This coiled vessel was made by the late potter, Maria Martinez. Maria worked in the tradition of her families village, the San Ildefanso Pueblo. The work of Maria is notable in many ways, the first and most obvious is the elegance and mastery of the work, but possibly more significant is the way the these pots draw from a long tradition of forms and making techniques, but push those conventions into contemporary art pieces that engage a modern audience. Innovation and tradition are hallmarks of the contemporary coil pot. This video documents Maria’s making process, from digging clay to firing pots and is well work the time to watch.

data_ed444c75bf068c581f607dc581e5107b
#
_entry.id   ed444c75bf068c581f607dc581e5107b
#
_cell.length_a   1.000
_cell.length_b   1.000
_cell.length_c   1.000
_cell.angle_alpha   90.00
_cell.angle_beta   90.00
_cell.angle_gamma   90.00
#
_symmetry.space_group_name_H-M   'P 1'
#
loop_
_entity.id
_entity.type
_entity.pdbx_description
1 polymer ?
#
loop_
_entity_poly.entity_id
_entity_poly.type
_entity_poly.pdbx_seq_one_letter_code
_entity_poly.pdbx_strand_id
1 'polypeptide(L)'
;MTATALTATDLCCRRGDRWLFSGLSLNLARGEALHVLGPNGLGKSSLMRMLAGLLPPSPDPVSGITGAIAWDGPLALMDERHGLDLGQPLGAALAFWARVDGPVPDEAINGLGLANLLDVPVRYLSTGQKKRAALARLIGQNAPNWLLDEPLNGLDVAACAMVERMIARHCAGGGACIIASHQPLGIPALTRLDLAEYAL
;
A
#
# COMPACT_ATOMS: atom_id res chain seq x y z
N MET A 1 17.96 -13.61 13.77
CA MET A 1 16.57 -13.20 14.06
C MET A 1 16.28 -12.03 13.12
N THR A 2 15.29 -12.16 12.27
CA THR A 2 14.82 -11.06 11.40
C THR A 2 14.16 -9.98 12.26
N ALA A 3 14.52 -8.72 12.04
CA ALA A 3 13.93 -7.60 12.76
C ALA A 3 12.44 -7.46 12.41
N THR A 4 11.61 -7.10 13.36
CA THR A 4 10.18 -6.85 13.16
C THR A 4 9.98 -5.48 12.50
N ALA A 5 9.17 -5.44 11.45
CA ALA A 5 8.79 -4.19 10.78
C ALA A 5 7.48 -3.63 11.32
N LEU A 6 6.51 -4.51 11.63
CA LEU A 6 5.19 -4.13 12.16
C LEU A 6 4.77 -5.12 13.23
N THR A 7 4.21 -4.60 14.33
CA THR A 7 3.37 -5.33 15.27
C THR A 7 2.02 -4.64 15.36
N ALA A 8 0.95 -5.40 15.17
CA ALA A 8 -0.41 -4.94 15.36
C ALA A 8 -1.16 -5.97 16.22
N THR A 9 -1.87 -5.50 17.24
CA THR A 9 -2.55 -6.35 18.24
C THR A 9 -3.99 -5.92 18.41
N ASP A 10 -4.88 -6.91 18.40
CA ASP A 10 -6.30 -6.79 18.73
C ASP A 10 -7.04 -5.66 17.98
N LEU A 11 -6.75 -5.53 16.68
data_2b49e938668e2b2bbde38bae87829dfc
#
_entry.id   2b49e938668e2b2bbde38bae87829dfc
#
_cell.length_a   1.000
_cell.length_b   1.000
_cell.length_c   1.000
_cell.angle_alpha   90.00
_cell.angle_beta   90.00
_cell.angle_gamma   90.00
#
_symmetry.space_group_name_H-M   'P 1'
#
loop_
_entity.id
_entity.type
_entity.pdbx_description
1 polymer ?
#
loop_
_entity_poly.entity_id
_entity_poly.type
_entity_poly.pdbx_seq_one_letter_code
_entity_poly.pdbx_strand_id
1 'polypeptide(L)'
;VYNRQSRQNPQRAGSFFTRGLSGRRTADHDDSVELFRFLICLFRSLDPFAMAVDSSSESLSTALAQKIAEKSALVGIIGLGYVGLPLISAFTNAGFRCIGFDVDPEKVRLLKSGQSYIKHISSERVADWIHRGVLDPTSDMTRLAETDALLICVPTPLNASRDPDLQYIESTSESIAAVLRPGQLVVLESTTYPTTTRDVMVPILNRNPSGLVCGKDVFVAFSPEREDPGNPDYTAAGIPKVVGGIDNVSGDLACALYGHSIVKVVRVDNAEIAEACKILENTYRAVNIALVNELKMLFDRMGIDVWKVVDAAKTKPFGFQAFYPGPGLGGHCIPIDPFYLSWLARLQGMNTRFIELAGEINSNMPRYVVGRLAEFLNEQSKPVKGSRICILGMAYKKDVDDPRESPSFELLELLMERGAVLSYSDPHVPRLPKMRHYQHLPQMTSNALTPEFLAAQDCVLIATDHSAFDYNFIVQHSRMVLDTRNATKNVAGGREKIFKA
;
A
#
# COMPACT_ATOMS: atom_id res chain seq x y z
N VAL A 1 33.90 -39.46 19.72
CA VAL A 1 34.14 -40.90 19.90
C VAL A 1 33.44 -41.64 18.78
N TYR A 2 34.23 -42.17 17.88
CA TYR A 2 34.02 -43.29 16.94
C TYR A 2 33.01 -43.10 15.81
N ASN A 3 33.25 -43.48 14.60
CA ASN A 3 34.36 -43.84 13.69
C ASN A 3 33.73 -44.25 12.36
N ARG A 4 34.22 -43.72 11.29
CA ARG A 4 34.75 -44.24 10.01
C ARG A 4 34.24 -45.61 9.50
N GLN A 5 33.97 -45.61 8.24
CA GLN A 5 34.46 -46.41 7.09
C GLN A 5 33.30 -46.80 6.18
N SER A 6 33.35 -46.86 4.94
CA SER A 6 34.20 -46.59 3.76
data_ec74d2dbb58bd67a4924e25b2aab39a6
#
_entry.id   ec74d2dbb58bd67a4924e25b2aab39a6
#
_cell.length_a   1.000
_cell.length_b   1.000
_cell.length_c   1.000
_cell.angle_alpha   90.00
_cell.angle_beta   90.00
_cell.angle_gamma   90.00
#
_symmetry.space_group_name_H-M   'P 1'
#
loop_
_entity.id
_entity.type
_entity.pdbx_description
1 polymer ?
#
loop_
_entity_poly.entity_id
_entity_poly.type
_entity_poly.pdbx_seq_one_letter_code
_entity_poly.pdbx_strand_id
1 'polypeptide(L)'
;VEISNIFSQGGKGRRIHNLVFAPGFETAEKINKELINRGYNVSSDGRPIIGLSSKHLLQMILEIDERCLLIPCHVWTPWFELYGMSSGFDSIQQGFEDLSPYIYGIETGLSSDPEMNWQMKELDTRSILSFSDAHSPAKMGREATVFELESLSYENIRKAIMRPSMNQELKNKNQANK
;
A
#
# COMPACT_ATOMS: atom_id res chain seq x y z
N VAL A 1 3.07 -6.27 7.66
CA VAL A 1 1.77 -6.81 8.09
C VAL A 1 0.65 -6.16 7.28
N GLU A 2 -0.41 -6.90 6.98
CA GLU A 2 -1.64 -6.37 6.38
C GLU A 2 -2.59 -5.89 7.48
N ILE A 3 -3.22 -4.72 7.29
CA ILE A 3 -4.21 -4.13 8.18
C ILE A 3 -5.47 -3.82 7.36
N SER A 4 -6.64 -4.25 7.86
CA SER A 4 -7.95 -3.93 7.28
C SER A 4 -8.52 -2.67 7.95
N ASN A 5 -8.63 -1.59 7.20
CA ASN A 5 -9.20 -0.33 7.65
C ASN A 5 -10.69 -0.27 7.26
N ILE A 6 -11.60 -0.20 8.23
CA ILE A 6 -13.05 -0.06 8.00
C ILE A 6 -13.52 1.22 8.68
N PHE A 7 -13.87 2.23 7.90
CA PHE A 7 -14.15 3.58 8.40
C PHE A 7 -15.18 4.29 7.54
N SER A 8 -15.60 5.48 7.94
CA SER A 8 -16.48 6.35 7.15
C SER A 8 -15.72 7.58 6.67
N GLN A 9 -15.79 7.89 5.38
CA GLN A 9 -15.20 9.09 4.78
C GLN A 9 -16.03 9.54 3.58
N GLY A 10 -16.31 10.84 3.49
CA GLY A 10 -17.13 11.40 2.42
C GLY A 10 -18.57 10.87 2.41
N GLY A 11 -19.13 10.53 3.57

The history of coiling vessels from clay is nearly as old as fired clay in the archeological record. Some of the oldest coil pots in the world come from the Jomon culture of Japan. The earliest of these pots were made around 15,000 years ago. The oldest are simple cooking pots, but as the culture continued the work became increasingly ornate.
This link is a nice discussion of the history and techniques of Jomon pottery with many good photo illustrations.
Contemporary ceramists use coils to create a variety of forms that include both sculpture and vessels. Many artists, such as Teresa Brooks, who made the vase pictured above , combine sculptural principals with more traditional pot forms to create dynamic art pieces that shake up the conventions that are often associated with coil made work.